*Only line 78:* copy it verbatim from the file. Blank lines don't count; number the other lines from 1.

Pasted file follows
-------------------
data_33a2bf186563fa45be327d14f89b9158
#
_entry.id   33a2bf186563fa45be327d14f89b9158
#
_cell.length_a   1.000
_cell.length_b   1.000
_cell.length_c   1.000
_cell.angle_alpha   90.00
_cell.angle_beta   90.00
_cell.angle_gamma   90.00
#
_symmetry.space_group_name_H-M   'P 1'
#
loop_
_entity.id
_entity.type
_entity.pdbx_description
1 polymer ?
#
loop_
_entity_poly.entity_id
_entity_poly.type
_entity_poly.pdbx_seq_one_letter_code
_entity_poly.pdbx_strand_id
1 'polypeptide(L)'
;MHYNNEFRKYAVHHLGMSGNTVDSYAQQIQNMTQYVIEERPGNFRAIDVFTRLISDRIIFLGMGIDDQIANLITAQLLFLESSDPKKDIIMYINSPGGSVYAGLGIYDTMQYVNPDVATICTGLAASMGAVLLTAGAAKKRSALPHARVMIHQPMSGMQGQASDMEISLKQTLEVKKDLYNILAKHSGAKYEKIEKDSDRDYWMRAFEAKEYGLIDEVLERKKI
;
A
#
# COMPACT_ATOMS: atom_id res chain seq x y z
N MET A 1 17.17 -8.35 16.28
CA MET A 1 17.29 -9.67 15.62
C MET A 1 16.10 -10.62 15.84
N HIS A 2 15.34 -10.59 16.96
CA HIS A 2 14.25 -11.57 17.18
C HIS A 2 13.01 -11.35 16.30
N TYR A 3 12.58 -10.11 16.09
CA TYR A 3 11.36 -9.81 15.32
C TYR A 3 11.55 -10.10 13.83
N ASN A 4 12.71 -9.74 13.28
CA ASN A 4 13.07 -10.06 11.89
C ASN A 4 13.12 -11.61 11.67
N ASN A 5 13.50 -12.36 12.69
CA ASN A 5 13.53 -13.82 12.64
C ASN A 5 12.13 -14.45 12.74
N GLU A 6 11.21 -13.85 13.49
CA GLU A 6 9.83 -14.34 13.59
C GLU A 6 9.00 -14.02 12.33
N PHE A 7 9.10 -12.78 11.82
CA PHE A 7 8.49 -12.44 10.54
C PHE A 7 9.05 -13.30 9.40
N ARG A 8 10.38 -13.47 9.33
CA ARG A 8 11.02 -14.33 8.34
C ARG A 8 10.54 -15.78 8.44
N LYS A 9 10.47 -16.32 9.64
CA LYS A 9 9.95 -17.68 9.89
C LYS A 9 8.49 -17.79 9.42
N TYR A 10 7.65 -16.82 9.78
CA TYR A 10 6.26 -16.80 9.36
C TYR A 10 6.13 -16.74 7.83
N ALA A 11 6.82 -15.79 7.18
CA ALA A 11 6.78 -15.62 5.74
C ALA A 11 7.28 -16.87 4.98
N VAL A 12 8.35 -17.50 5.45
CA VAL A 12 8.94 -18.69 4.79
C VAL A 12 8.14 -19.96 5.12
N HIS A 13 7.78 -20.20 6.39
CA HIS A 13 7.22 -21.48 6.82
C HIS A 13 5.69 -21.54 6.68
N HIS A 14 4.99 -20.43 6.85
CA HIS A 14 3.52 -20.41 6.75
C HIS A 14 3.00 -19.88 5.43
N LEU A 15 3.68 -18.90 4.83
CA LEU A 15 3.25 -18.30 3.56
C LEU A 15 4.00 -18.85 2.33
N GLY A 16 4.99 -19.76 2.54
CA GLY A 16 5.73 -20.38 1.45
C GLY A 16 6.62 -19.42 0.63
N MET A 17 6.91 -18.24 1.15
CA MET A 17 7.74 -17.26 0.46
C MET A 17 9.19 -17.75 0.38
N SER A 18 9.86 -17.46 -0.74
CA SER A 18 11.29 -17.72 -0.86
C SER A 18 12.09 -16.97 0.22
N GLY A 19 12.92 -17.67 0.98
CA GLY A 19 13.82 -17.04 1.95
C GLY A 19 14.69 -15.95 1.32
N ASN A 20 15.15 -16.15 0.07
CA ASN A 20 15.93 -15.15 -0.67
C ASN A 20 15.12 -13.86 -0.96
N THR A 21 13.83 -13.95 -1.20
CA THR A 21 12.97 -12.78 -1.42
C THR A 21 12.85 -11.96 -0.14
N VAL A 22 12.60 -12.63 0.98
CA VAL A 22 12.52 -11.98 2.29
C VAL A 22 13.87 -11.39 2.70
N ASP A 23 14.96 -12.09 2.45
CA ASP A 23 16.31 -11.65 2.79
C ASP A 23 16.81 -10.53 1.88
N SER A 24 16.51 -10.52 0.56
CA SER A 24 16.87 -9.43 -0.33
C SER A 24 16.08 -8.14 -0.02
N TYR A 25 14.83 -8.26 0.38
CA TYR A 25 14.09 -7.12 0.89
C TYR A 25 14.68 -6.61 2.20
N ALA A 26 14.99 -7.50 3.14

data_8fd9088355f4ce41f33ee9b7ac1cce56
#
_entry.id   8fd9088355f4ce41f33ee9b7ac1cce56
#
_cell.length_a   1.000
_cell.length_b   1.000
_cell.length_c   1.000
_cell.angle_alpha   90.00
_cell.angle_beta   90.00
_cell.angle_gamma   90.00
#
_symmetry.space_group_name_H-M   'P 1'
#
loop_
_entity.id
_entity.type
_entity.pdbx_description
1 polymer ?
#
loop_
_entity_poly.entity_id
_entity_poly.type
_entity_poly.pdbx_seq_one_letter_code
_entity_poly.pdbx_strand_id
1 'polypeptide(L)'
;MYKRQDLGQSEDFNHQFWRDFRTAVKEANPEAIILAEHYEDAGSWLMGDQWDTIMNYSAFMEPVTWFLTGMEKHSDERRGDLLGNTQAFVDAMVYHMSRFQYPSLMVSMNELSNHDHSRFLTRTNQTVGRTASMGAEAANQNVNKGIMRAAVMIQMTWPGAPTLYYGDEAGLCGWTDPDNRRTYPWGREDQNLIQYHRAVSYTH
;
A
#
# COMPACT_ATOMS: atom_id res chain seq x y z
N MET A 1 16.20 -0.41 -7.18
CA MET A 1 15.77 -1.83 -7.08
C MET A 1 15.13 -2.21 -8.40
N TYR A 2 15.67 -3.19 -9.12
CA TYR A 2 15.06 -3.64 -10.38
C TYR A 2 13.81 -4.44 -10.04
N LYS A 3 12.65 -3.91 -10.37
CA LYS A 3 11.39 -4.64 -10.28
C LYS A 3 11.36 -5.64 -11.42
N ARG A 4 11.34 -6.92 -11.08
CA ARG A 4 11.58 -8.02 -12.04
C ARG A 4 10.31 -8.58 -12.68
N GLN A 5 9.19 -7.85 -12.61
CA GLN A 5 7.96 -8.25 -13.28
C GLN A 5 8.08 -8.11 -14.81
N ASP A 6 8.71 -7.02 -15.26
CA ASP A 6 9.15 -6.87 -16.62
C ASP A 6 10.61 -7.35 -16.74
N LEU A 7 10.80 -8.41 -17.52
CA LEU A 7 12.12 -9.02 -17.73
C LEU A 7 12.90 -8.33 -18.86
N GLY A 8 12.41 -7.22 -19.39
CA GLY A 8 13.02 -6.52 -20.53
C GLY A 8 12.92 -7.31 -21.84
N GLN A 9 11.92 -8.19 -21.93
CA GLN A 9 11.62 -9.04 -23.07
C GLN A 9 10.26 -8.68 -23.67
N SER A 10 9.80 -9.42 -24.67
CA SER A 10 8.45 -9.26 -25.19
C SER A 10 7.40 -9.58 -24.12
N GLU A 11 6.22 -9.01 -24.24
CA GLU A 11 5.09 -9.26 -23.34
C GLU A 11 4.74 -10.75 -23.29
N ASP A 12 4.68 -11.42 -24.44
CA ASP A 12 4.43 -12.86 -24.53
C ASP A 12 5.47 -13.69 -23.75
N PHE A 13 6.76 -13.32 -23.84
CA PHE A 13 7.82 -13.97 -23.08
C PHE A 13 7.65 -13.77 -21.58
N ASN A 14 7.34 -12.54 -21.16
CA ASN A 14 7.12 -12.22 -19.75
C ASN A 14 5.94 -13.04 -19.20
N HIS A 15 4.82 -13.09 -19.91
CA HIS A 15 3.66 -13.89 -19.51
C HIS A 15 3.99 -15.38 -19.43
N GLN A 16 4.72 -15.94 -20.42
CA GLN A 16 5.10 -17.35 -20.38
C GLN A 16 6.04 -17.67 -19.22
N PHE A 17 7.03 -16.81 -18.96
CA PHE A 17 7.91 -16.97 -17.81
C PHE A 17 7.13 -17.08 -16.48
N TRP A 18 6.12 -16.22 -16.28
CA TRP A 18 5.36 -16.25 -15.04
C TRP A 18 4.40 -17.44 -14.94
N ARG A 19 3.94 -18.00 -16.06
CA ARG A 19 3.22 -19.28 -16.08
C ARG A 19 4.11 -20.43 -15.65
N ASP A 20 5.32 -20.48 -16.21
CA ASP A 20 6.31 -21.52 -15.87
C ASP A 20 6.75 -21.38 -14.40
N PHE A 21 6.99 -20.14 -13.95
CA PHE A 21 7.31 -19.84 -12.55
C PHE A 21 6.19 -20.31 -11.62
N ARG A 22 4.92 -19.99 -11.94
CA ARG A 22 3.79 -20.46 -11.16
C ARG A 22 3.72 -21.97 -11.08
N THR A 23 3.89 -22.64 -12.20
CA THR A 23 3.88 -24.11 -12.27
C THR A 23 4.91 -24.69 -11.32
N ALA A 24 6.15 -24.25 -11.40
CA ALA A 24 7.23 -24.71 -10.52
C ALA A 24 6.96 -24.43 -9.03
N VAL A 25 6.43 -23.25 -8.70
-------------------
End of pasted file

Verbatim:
C GLY A 16 6.62 -19.42 0.63